The sustainability and self-sufficiency of our local food systems depends entirely on rebuilding our soils and our biodiversity. As with any species, pollinators will multiply if they have sufficient food. So, the more flowering plants we can plant from their local environment, the more productive our fruit trees, olive trees and fields will be.

To be truly sustainable, a green roof needs to be free of chemicals.

This is because these chemicals poison the soil, killing its natural biodiversity and ability to sustain the growth of the plants; the pesticides make it impossible for the natural predators of pests to thrive.

An all-natural green roof and green wall is home to lizards, geckos, frogs – all-natural pest control. Farming follows these same principles: the healthier and more chemical-free the soil is, the greater its productivity and the healthier the plants it grows. Of course, this all makes much tastier and healthier produce for us to enjoy!

So, sustainable green roofs as part of an investment drive to support the transformation of Malta’s economy post- COVID-19 into a resilient, sustainable, green economy that embraces new, clean technologies and techniques, has benefits beyond just green roofs.

The learnings can be applied to other sectors including energy-efficient construction, energy supply, waste management, farming, food production and preparation to generate more widespread growth and jobs.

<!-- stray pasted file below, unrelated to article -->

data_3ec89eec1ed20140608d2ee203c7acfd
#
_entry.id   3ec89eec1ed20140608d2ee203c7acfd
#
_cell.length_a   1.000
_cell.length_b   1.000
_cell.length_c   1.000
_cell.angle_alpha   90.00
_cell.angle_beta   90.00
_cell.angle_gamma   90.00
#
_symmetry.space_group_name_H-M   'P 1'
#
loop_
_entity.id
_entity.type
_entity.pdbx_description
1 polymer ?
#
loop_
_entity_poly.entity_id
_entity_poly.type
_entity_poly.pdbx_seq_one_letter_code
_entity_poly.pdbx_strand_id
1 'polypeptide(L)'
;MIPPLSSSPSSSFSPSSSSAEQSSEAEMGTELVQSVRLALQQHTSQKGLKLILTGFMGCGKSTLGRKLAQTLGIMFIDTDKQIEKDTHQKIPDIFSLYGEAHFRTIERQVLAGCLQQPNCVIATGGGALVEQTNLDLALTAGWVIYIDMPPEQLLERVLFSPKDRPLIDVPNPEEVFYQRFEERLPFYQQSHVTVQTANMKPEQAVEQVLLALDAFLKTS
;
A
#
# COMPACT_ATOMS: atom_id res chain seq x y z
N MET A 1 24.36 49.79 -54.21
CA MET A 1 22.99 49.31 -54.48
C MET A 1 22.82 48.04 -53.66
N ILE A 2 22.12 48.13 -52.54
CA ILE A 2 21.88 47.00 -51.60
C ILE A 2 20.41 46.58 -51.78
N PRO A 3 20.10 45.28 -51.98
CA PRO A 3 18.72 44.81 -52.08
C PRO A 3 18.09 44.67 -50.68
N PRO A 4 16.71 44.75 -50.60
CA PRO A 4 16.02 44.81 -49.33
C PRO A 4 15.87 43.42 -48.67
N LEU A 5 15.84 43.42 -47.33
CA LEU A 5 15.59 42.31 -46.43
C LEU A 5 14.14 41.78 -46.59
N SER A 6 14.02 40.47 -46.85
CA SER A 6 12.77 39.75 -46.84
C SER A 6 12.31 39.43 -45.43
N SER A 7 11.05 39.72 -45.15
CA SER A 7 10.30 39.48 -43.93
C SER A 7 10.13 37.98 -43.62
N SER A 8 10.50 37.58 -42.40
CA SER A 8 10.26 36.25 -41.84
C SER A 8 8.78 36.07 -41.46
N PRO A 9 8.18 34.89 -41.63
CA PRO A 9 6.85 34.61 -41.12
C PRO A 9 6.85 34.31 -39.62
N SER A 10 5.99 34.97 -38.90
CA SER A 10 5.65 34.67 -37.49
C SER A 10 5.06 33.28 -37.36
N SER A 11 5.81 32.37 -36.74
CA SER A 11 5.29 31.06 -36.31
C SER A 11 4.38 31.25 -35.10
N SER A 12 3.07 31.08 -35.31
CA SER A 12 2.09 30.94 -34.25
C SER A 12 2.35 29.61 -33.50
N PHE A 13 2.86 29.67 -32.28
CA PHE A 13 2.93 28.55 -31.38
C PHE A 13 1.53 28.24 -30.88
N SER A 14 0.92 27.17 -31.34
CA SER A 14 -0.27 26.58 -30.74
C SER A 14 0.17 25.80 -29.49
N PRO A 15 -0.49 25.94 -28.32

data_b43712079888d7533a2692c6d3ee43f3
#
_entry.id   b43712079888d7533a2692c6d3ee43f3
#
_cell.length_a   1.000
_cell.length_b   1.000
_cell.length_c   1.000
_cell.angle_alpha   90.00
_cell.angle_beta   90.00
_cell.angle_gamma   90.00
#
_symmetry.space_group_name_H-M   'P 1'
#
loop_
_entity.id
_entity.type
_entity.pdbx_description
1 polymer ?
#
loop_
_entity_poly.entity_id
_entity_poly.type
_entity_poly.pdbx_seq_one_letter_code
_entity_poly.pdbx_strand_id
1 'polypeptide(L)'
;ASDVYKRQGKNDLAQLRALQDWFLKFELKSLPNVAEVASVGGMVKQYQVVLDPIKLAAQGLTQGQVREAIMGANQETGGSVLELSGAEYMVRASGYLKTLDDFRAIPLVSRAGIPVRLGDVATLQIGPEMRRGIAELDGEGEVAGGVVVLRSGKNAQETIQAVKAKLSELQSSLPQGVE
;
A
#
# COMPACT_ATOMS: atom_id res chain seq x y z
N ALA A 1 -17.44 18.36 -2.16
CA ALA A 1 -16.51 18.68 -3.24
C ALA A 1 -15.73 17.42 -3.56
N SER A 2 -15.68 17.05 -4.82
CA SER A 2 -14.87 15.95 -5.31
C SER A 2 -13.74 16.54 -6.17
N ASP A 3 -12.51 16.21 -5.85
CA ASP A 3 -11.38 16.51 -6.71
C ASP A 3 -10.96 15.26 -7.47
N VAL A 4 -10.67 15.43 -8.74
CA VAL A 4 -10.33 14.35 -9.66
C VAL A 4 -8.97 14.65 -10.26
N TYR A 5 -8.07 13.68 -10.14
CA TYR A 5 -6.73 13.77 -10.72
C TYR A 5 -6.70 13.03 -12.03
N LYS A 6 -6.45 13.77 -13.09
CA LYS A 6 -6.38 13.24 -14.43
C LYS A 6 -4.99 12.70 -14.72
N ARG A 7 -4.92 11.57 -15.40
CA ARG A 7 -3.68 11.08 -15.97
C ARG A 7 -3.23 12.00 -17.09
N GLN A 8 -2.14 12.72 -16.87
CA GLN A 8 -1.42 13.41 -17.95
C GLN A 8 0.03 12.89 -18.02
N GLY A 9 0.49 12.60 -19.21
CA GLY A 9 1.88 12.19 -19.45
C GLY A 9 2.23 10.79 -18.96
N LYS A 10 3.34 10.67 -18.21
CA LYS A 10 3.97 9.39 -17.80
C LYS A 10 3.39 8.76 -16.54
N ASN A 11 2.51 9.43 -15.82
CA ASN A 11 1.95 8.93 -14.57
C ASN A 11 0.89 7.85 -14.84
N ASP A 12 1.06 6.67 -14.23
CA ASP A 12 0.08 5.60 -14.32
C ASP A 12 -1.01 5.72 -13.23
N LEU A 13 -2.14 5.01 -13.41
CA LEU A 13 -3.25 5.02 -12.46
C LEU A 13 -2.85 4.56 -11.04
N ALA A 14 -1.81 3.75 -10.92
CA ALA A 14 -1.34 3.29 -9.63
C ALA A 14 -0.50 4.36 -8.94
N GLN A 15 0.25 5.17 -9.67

This entry was posted on Thursday, June 11th, 2020 at 6:18 pm and is filed under Uncategorized.  You can follow any responses to this entry through the RSS 2.0 feed.  You can leave a response, or trackback from your own site. 

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About This Blog And Its Author
As potential uses for building and parking lot roofspace continue to grow, unique opportunities to understand and profit from this trend will emerge. Roof Options is committed to tracking the evolving uses of roof estate – spanning solar power, rainwater harvesting, wind power, gardens & farms, “cooling” sites, advertising, apiculture, and telecom transmission platforms – to help unlock the nascent, complex, and expanding roofspace asset class.

Educated at Yale University (Bachelor of Arts - History) and Harvard (Master in Public Policy - International Development), Monty Simus has held a lifelong interest in environmental and conservation issues, primarily as they relate to freshwater scarcity, renewable energy, and national park policy. Working from a water-scarce base in Las Vegas with his wife and son, he is the founder of Water Politics, an organization dedicated to the identification and analysis of geopolitical water issues arising from the world’s growing and vast water deficits, and is also a co-founder of SmartMarkets, an eco-preneurial venture that applies web 2.0 technology and online social networking innovations to motivate energy & water conservation. He previously worked for an independent power producer in Central Asia; co-authored an article appearing in the Summer 2010 issue of the Tulane Environmental Law Journal, titled: “The Water Ethic: The Inexorable Birth Of A Certain Alienable Right”; and authored an article appearing in the inaugural issue of Johns Hopkins University's Global Water Magazine in July 2010 titled: “H2Own: The Water Ethic and an Equitable Market for the Exchange of Individual Water Efficiency Credits.”